- the occurrence of an allomorph of a morpheme which has no phonological similarity to the other allomorphs (Ex.: the -en of oxen, as opposed to a form ending in -s)
- the use of an unrelated word (suppletive form) in a paradigm (Ex.: went for the past tense of go)
- the morphological process by which such replacement occurs
Origin of suppletionMiddle English supplecioun ; from Medieval Latin suppletio ; from Classical Latin suppletus: see suppletory
Origin of suppletionFrom Latin supplētus, past participle of supplēre, to supply; see supply.
- The supplying of something lacking.
- (grammar) The use of an unrelated word or phrase to supply inflected forms otherwise lacking, e.g. using â€œto be ableâ€ as the infinitive of â€œcanâ€, or â€œbetterâ€ as the comparative of â€œgoodâ€.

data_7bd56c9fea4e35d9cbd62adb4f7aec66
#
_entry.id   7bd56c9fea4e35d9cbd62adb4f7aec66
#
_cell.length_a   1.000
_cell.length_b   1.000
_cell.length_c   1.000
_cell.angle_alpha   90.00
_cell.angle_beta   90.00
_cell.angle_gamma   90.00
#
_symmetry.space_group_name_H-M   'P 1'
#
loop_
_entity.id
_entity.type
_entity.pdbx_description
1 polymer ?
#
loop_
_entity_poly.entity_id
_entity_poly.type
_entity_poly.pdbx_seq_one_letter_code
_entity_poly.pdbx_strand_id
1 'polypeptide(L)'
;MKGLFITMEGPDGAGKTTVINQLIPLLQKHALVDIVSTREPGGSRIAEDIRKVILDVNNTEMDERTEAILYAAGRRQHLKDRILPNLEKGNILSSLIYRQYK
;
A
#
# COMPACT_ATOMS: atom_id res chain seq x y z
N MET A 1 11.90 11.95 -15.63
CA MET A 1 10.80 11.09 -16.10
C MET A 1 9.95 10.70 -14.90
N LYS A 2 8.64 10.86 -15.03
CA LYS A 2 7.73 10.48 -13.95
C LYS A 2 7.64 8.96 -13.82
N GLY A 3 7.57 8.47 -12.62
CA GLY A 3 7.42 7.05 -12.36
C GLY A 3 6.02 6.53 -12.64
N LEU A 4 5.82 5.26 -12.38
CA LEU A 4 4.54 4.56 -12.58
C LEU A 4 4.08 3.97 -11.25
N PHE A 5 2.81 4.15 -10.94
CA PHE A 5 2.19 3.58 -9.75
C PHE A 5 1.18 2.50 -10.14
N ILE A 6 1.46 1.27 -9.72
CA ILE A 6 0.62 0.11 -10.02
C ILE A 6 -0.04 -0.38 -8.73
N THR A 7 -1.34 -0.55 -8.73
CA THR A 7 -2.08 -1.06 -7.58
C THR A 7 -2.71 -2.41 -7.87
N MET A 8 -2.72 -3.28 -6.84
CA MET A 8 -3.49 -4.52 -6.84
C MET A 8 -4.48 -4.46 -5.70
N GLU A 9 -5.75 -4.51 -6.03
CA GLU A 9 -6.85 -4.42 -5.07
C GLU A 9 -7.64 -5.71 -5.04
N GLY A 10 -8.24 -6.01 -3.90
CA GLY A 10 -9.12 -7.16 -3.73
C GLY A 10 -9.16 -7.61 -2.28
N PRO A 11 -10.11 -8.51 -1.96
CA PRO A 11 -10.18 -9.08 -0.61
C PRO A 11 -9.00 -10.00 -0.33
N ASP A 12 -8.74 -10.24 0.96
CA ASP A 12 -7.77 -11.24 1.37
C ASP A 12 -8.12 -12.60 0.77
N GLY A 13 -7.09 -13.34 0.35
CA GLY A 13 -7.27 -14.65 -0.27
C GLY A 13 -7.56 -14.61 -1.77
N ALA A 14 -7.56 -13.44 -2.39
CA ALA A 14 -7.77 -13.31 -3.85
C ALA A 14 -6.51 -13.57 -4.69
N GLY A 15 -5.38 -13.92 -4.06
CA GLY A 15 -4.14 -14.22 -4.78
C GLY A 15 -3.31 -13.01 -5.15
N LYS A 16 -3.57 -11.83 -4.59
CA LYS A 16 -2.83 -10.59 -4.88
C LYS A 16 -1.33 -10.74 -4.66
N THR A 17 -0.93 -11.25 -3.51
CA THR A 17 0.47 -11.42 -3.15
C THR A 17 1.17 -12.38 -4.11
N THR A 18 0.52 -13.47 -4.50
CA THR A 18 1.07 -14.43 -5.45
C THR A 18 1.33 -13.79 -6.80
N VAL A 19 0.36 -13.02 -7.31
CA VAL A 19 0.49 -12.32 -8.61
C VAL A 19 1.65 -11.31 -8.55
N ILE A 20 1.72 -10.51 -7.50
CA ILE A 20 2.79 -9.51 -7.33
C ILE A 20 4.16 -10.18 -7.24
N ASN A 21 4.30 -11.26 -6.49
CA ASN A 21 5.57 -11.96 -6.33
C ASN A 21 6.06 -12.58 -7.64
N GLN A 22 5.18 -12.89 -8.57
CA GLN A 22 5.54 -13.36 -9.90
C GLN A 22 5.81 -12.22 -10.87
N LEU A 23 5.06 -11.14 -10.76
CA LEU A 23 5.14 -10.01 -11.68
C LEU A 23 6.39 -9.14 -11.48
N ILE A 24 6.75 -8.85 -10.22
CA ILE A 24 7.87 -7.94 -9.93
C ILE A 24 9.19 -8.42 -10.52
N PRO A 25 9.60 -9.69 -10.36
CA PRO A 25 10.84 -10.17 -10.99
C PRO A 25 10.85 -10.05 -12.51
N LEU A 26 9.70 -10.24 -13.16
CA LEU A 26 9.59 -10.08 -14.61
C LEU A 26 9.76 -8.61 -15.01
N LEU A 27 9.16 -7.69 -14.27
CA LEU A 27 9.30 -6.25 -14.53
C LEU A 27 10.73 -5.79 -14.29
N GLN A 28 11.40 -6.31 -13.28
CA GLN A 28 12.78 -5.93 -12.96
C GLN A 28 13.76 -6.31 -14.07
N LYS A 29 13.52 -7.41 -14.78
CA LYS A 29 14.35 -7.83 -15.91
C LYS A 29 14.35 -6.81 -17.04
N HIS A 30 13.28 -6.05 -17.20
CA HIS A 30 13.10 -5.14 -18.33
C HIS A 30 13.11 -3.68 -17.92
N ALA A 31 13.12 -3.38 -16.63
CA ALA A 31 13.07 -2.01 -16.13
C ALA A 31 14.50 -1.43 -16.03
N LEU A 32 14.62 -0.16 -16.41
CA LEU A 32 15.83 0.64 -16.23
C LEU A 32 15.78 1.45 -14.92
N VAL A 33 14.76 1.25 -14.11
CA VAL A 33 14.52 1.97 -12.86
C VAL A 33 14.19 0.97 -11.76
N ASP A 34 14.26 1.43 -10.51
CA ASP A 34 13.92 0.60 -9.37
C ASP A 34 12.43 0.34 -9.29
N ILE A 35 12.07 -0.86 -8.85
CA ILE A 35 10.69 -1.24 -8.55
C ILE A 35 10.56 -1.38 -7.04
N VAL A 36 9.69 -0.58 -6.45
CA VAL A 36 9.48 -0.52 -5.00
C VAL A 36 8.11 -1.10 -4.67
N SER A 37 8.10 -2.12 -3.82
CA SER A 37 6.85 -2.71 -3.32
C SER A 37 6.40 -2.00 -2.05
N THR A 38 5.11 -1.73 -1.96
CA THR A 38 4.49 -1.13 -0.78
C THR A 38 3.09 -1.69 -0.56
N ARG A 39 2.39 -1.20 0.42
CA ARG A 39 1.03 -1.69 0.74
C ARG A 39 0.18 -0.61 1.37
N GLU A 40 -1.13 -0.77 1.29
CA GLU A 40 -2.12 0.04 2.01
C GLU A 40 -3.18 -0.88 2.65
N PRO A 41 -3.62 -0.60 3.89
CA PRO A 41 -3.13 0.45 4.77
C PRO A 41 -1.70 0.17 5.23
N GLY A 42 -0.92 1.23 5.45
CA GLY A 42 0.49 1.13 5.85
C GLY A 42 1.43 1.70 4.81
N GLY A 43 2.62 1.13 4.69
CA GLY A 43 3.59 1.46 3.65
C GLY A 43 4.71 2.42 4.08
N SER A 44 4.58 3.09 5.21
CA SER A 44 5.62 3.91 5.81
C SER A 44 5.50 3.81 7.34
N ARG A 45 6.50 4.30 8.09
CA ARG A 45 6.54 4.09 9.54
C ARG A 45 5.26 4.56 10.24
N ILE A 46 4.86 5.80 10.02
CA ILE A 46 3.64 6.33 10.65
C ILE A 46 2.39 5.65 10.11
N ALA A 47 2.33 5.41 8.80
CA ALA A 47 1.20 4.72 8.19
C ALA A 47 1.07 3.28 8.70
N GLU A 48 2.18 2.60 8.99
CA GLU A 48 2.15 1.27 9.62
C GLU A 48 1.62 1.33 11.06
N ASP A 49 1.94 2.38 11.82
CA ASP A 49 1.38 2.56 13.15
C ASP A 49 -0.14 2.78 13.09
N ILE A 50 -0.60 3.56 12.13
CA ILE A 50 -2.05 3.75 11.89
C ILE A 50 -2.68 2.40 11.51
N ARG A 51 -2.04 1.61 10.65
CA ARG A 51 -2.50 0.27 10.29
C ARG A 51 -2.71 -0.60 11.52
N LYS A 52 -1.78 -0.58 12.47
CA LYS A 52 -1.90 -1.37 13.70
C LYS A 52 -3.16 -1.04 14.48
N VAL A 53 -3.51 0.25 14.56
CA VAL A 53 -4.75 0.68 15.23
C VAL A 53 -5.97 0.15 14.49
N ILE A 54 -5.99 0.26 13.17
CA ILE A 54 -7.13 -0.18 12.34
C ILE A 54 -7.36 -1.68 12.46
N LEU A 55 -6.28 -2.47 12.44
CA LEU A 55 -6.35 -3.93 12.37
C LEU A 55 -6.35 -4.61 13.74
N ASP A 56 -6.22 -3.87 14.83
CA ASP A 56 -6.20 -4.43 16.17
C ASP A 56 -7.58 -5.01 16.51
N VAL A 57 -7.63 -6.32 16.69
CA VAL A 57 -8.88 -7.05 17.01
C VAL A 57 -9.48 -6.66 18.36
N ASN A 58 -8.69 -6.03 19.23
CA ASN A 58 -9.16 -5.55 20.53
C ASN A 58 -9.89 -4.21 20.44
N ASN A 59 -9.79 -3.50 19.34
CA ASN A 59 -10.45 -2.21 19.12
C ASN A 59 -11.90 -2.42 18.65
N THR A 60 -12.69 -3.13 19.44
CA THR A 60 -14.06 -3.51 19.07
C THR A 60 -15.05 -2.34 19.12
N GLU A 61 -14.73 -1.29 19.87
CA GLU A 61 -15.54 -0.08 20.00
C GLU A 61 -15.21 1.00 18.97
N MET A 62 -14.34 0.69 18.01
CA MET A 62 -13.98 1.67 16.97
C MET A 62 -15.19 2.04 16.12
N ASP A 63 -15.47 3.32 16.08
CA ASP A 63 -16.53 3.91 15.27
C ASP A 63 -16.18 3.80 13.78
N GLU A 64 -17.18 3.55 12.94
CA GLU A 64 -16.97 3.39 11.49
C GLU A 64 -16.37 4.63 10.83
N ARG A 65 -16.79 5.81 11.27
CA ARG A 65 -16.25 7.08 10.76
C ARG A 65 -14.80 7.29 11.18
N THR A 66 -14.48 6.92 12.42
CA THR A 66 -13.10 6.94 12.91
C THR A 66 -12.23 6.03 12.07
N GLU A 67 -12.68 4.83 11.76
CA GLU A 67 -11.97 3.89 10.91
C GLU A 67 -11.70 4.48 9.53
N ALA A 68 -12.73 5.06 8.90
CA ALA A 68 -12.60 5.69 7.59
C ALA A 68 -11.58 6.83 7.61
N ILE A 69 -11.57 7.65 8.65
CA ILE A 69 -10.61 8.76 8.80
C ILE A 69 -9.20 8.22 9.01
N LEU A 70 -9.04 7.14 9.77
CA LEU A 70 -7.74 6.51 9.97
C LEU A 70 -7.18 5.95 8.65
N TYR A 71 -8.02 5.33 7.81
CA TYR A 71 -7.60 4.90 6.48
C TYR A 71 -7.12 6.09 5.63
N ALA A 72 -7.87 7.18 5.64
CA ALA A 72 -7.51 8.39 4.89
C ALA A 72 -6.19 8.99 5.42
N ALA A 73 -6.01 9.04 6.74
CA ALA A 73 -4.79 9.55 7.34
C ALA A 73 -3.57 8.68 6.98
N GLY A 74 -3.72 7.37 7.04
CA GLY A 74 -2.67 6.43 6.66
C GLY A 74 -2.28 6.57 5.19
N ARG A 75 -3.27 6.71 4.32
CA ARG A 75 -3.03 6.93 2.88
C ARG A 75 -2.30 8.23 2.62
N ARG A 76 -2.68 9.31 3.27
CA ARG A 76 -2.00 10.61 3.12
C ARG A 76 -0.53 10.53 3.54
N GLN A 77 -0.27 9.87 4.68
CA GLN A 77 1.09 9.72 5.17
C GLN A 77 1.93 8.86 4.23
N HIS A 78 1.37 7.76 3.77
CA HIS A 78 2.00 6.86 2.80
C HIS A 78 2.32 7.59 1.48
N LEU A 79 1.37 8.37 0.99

- (grammar) More loosely, use of unrelated (distantly related) words for semantically related words which may not share the same lexical category, such as father/paternal or cow/bovine.
Strictly speaking, suppletion in linguistics refers only to inflection, such as good/better, which are both adjectives, and this is the most frequent use. It is also used in the looser sense of semantic relations without etymological relations (with distant etymological relations) such as father/paternal, where these are noun/adjective. However, this latter use is significantly less common and may be considered incorrect.
Latin supplere (â€œto supplyâ€), perfect stem supplet-, + -ion.